The House approved settlements today for black farmers whom the federal government had discriminated against in the past. In the debate beforehand, however, Rep. Steve King compared this to "slavery reparations" from the "very, very urban" Barack Obama.
The Senate last week finally approved the multi-billion-dollar funding for the Pigford II and Cobell settlements, which will allow the government to pay out claims to African-American farmers and American Indians who were discriminated against in recent decades by government agencies. Now, the House — which has passed the funding several times over — will have to approve it, probably this week. The House, in fact, was voting on procedural motions surrounding the bill as this post was written.
That means the opponents are coming out of the woodwork.
Rep. Steve King (R-IA), who's been one of the most vocal opponents of the Pigford settlement for black farmers, has taken to cable news and the floor of the House to speak against the settlement. King's argument is that the bulk of the Pigford II claims are fraudulent because there are fewer black farmers than claimants — a flimsy argument when you consider that many African-Americans lost their farms over the past few decades due, in part, to USDA discrimination that denied them loans — which is the point of the settlement program.
On Monday night, he suggested that President Obama, as a senator, may have been prejudiced to help the black farmers.
"Figure this out, Madame Speaker: We have a very, very urban Senator, Barack Obama, who has decided he's going to run for president, and what does he do?" King said. "He introduces legislation to create a whole new Pigford claim."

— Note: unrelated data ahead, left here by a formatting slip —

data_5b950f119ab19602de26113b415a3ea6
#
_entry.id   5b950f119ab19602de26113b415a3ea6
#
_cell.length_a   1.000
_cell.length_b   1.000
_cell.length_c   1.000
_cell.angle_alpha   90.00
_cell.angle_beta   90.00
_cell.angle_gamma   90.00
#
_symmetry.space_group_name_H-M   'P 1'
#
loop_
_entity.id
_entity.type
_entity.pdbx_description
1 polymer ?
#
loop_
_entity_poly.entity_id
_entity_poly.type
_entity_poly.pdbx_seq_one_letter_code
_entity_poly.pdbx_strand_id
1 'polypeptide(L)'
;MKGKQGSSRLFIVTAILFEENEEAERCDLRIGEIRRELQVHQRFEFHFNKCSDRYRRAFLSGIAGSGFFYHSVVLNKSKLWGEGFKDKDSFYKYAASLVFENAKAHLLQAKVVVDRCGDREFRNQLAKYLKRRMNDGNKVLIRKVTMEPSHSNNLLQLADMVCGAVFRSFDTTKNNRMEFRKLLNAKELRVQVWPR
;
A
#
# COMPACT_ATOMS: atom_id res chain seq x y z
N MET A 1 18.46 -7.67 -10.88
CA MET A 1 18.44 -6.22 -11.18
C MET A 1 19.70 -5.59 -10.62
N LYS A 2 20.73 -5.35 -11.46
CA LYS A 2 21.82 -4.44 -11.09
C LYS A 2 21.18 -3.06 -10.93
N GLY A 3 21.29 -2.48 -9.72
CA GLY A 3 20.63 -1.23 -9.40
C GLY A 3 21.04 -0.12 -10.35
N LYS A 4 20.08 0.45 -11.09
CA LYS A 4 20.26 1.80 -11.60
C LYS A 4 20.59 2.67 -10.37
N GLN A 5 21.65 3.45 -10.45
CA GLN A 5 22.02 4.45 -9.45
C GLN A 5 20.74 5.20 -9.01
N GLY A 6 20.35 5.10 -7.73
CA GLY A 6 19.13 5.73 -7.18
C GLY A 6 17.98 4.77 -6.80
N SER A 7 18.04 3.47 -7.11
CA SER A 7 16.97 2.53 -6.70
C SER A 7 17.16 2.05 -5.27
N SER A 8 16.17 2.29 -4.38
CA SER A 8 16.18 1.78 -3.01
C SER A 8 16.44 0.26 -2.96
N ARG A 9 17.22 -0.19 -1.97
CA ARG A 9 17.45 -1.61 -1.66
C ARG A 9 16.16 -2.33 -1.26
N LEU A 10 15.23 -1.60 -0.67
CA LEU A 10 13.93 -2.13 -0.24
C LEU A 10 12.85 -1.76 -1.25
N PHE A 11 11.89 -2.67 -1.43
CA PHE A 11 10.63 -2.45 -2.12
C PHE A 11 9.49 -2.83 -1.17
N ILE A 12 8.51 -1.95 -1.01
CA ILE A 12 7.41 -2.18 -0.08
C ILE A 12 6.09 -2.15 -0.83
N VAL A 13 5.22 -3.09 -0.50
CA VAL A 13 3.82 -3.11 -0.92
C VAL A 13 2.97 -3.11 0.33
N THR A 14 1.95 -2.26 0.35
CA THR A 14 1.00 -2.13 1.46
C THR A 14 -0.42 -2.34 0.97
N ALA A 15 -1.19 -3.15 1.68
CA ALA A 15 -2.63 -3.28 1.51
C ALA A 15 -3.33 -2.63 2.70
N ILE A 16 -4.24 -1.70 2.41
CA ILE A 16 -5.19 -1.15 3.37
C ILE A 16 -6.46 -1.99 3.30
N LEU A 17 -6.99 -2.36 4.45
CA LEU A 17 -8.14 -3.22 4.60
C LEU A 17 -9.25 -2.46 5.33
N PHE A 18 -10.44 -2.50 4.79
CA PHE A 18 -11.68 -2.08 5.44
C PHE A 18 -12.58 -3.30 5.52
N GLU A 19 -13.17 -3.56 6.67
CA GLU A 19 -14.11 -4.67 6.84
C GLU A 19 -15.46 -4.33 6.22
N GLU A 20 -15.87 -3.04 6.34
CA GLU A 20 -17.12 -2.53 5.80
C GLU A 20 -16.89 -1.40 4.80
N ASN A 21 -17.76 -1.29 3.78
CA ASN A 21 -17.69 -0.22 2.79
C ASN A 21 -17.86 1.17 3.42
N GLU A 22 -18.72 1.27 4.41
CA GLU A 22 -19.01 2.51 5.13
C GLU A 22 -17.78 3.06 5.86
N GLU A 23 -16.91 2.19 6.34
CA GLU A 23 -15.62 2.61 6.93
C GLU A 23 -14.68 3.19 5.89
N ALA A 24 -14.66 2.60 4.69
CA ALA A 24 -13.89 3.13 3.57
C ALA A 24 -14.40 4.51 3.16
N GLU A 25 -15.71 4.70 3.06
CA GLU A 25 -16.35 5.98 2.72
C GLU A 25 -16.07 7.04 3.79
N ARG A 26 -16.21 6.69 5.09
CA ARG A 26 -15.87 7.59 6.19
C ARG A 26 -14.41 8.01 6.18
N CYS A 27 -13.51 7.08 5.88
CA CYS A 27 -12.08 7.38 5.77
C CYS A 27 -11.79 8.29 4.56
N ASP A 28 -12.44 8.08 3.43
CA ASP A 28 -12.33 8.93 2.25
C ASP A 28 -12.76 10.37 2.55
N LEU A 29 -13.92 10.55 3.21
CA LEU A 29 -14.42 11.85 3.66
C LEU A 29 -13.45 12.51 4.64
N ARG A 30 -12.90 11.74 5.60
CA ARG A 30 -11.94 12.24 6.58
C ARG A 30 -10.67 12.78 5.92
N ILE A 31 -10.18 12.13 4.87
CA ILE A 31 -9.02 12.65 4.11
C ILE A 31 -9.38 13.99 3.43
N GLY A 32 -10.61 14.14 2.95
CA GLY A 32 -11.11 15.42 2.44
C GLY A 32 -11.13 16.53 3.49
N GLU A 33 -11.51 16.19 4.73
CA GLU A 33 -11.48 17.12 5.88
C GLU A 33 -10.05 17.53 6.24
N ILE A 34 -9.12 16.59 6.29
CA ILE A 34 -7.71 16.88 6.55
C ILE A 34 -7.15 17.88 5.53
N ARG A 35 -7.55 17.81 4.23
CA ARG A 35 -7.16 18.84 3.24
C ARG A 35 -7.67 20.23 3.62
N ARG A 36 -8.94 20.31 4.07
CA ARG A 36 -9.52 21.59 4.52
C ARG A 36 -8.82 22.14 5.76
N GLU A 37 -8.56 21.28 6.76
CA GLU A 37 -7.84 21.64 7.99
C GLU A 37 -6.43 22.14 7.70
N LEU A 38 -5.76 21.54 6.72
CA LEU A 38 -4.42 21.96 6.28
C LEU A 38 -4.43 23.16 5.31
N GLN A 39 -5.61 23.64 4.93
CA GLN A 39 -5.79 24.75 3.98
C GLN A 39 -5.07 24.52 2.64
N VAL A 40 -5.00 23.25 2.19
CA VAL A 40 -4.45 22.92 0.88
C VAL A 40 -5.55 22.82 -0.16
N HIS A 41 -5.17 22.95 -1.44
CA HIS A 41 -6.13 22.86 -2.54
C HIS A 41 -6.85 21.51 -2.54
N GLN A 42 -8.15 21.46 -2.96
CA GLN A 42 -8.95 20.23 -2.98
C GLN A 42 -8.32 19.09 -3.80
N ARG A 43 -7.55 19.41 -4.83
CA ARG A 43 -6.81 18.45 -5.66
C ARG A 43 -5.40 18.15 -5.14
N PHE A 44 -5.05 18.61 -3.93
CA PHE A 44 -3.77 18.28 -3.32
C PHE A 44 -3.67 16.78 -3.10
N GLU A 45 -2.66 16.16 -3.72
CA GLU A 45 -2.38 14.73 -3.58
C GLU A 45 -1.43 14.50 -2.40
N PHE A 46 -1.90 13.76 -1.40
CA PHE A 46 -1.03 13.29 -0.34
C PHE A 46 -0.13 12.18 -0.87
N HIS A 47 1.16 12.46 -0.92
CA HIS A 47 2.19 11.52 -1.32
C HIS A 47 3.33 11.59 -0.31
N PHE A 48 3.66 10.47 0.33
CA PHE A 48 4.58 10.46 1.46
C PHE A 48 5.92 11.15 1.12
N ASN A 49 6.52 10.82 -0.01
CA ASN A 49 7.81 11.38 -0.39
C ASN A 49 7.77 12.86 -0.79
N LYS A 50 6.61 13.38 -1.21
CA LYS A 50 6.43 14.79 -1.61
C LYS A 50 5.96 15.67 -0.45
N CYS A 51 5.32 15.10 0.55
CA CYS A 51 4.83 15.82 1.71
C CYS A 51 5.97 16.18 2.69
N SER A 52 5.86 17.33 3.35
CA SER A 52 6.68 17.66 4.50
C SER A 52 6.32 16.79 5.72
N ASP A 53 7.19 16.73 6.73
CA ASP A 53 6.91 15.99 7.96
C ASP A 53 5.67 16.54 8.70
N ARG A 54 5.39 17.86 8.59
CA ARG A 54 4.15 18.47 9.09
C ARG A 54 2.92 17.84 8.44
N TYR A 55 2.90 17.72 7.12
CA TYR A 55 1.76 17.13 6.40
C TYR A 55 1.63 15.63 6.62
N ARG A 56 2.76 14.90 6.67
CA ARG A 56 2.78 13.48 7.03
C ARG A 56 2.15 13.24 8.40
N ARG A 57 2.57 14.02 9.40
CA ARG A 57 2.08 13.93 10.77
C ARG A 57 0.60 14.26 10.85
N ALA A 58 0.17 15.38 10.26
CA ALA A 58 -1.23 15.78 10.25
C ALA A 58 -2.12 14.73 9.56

He then said the claims — which stem from discrimination against black farmers in the 1980s and 1990s — are "slavery reparations."
"We've got to stand up at some point and say, 'We are not gonna pay slavery reparations in the United States Congress,'" he said. "That war's been fought. That was over a century ago. That debt was paid for in blood and it was paid for in the blood of a lot of Yankees, especially. And there's no reparations for the blood that paid for the sin of slavery. No one's filing that claim.
The Pigford claimants, he said, "They're just filing a claim because they think they can get away with it." Standing up against the settlements, while unpopular, he said, is "a matter of justice and equity."
King's anti-Pigford cohort, Rep. Michele Bachmann (R-MN), has also spoken out. She told the House that Pigford is "pure and complete fraud" and would be a "perfect" place to start cutting the federal budget.
Right-wing blogger Andrew Breitbart, who famously got USDA appointee and Pigford claimant Shirley Sherrod fired from her job earlier this year after posting a highly-edited video, has joined the fray, criticizing the settlement because it's funded, in part, from a surplus in the Women Infants Children food stamp program.
Agriculture Secretary Tom Vilsack insisted to reporters yesterday that no one will see a WIC benefits cut because of the settlement, saying there's been a "slight decrease" in the number of people receiving benefits and, therefore, a surplus.
Late update: A USDA spokesman reached out to counter King's claims, saying, "These accusations are nothing more than an attempt to derail an effort to provide long-overdue compensation to thousands of farmers who were discriminated against over several decades."
"Current census numbers on black farmers are not the proper guide for the number of claimants, and certainly no basis for allegations of fraud. Out of the 15,000 claims processed under Pigford I, the FBI determined that only 3 claims were fraudulent, and this Administration is committed to ensuring that the new claims process has integrity and provides justice to those who have suffered discrimination."